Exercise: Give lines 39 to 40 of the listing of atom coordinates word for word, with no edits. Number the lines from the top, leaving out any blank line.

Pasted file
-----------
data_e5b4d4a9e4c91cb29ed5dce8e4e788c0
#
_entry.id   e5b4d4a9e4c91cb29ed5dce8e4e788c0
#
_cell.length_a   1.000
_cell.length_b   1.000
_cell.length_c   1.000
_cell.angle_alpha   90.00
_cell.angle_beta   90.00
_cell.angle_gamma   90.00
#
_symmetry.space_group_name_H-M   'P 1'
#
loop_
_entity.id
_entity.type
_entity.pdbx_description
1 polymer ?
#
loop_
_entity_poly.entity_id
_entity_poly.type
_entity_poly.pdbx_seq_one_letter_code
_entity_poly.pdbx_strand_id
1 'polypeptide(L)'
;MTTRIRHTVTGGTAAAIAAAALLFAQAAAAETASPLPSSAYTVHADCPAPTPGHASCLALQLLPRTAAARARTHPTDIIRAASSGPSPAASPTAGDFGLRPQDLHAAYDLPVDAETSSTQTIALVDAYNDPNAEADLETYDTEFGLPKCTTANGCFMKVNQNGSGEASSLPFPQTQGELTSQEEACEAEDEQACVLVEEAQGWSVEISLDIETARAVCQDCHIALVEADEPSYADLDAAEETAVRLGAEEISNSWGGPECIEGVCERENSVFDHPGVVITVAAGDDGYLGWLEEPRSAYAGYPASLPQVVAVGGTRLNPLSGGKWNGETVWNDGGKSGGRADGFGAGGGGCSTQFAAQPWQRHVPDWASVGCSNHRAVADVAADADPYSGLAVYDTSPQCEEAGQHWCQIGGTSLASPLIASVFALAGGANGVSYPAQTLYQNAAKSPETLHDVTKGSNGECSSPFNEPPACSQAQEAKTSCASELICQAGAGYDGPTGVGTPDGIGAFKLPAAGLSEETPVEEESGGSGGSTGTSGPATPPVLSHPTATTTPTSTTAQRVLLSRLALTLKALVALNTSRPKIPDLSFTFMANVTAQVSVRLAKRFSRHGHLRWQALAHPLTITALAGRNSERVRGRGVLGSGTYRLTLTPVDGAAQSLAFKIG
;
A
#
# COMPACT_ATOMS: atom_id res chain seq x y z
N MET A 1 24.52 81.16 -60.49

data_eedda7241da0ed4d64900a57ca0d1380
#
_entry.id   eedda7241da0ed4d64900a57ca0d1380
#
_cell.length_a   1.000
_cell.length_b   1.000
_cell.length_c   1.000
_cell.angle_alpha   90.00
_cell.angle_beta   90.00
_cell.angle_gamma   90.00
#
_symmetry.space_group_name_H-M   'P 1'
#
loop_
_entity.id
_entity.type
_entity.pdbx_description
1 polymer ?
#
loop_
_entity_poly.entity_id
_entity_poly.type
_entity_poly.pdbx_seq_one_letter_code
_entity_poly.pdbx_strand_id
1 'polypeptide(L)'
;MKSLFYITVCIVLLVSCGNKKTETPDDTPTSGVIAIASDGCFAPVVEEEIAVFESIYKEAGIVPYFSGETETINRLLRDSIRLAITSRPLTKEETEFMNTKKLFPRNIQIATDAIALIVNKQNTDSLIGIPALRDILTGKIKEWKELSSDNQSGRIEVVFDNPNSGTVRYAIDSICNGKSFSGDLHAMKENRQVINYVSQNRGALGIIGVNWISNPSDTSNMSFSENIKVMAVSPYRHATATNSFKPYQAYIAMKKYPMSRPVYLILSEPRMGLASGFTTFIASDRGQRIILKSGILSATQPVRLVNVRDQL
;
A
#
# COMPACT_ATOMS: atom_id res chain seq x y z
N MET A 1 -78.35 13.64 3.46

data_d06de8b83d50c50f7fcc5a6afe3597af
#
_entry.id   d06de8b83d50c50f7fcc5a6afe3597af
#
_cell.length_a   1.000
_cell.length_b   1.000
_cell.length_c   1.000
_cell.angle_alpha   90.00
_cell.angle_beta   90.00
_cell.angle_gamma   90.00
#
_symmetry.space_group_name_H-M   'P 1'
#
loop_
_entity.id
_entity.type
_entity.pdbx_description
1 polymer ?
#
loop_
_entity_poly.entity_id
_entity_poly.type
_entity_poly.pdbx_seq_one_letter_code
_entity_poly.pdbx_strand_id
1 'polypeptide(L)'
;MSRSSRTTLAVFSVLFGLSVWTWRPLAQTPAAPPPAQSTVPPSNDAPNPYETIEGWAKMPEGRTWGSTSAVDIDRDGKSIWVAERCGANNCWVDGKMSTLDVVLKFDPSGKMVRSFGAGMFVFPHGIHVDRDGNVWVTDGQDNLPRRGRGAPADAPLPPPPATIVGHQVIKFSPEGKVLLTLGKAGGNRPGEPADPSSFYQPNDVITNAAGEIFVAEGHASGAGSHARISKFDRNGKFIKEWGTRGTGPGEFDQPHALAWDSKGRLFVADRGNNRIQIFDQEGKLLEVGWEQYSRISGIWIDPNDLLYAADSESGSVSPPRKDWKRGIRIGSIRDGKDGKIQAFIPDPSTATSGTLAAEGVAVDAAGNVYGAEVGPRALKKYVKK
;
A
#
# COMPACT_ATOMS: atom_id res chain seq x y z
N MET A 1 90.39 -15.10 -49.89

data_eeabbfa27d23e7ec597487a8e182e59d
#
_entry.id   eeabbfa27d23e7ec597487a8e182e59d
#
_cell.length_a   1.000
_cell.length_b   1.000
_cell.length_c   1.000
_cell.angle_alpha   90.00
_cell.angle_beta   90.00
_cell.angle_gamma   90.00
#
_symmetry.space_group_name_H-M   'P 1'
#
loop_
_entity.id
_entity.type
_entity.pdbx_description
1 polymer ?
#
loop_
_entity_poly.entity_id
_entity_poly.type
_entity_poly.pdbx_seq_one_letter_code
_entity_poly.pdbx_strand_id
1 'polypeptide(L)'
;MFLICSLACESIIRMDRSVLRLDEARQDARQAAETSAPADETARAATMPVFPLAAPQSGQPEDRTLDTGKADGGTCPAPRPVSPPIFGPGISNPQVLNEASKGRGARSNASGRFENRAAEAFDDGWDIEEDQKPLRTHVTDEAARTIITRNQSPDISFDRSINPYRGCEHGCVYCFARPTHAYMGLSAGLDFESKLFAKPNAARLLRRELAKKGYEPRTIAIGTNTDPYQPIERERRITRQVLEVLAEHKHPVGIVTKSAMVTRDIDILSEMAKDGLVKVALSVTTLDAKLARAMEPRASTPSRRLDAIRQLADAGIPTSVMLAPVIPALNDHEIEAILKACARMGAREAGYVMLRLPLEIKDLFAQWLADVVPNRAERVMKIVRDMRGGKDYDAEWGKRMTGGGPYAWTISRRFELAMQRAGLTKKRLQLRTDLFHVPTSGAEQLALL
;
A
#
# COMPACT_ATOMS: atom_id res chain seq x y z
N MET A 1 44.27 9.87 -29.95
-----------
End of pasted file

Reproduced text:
_cell.angle_alpha   90.00
_cell.angle_beta   90.00